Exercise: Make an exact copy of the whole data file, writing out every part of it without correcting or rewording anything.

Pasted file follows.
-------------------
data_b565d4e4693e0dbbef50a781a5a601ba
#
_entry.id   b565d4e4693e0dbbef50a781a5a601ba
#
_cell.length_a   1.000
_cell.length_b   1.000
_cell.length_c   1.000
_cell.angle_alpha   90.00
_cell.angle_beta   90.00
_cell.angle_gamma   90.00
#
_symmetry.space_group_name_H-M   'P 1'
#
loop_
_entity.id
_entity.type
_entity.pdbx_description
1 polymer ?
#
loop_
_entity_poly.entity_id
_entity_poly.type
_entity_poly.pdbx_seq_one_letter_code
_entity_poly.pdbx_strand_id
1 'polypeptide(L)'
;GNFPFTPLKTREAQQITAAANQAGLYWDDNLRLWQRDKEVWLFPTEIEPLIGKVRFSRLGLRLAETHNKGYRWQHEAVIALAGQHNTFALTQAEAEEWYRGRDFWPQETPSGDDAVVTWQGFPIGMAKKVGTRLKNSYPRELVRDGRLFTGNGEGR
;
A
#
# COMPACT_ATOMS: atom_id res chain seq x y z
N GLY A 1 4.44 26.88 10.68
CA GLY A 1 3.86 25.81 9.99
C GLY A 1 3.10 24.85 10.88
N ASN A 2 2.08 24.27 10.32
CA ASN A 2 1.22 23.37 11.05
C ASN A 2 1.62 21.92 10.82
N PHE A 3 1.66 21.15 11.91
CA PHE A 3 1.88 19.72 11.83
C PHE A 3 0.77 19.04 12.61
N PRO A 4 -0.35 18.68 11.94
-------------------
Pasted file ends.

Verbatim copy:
data_b565d4e4693e0dbbef50a781a5a601ba
#
_entry.id   b565d4e4693e0dbbef50a781a5a601ba
#
_cell.length_a   1.000
_cell.length_b   1.000
_cell.length_c   1.000
_cell.angle_alpha   90.00
_cell.angle_beta   90.00
_cell.angle_gamma   90.00
#
_symmetry.space_group_name_H-M   'P 1'
#
loop_
_entity.id
_entity.type
_entity.pdbx_description
1 polymer ?
#
loop_
_entity_poly.entity_id
_entity_poly.type
_entity_poly.pdbx_seq_one_letter_code
_entity_poly.pdbx_strand_id
1 'polypeptide(L)'
;GNFPFTPLKTREAQQITAAANQAGLYWDDNLRLWQRDKEVWLFPTEIEPLIGKVRFSRLGLRLAETHNKGYRWQHEAVIALAGQHNTFALTQAEAEEWYRGRDFWPQETPSGDDAVVTWQGFPIGMAKKVGTRLKNSYPRELVRDGRLFTGNGEGR
;
A
#
# COMPACT_ATOMS: atom_id res chain seq x y z
N GLY A 1 4.44 26.88 10.68
CA GLY A 1 3.86 25.81 9.99
C GLY A 1 3.10 24.85 10.88
N ASN A 2 2.08 24.27 10.32
CA ASN A 2 1.22 23.37 11.05
C ASN A 2 1.62 21.92 10.82
N PHE A 3 1.66 21.15 11.91
CA PHE A 3 1.88 19.72 11.83
C PHE A 3 0.77 19.04 12.61
N PRO A 4 -0.35 18.68 11.94